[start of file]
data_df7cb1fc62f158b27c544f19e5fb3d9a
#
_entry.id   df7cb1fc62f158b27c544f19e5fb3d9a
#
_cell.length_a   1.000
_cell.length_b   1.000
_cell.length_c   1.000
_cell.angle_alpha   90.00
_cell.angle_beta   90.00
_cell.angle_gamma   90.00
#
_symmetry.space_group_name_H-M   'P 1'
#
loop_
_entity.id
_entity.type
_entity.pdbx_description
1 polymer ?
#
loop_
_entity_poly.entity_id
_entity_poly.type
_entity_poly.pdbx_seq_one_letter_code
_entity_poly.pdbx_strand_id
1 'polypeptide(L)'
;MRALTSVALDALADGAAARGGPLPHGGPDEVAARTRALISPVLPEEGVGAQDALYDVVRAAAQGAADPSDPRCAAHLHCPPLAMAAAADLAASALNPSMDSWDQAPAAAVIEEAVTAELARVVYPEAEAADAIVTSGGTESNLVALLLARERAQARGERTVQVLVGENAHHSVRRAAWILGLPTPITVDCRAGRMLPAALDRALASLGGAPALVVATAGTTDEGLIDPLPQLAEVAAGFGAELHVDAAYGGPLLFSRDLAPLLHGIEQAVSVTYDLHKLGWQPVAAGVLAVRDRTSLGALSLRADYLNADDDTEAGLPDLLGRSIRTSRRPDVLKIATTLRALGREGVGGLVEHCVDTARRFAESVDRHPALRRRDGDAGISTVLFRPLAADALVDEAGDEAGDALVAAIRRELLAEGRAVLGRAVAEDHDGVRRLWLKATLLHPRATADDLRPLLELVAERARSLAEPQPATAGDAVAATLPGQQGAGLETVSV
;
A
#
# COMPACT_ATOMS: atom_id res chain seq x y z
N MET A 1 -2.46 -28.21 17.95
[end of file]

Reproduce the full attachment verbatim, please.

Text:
data_df7cb1fc62f158b27c544f19e5fb3d9a
#
_entry.id   df7cb1fc62f158b27c544f19e5fb3d9a
#
_cell.length_a   1.000
_cell.length_b   1.000
_cell.length_c   1.000
_cell.angle_alpha   90.00
_cell.angle_beta   90.00
_cell.angle_gamma   90.00
#
_symmetry.space_group_name_H-M   'P 1'
#
loop_
_entity.id
_entity.type
_entity.pdbx_description
1 polymer ?
#
loop_
_entity_poly.entity_id
_entity_poly.type
_entity_poly.pdbx_seq_one_letter_code
_entity_poly.pdbx_strand_id
1 'polypeptide(L)'
;MRALTSVALDALADGAAARGGPLPHGGPDEVAARTRALISPVLPEEGVGAQDALYDVVRAAAQGAADPSDPRCAAHLHCPPLAMAAAADLAASALNPSMDSWDQAPAAAVIEEAVTAELARVVYPEAEAADAIVTSGGTESNLVALLLARERAQARGERTVQVLVGENAHHSVRRAAWILGLPTPITVDCRAGRMLPAALDRALASLGGAPALVVATAGTTDEGLIDPLPQLAEVAAGFGAELHVDAAYGGPLLFSRDLAPLLHGIEQAVSVTYDLHKLGWQPVAAGVLAVRDRTSLGALSLRADYLNADDDTEAGLPDLLGRSIRTSRRPDVLKIATTLRALGREGVGGLVEHCVDTARRFAESVDRHPALRRRDGDAGISTVLFRPLAADALVDEAGDEAGDALVAAIRRELLAEGRAVLGRAVAEDHDGVRRLWLKATLLHPRATADDLRPLLELVAERARSLAEPQPATAGDAVAATLPGQQGAGLETVSV
;
A
#
# COMPACT_ATOMS: atom_id res chain seq x y z
N MET A 1 -2.46 -28.21 17.95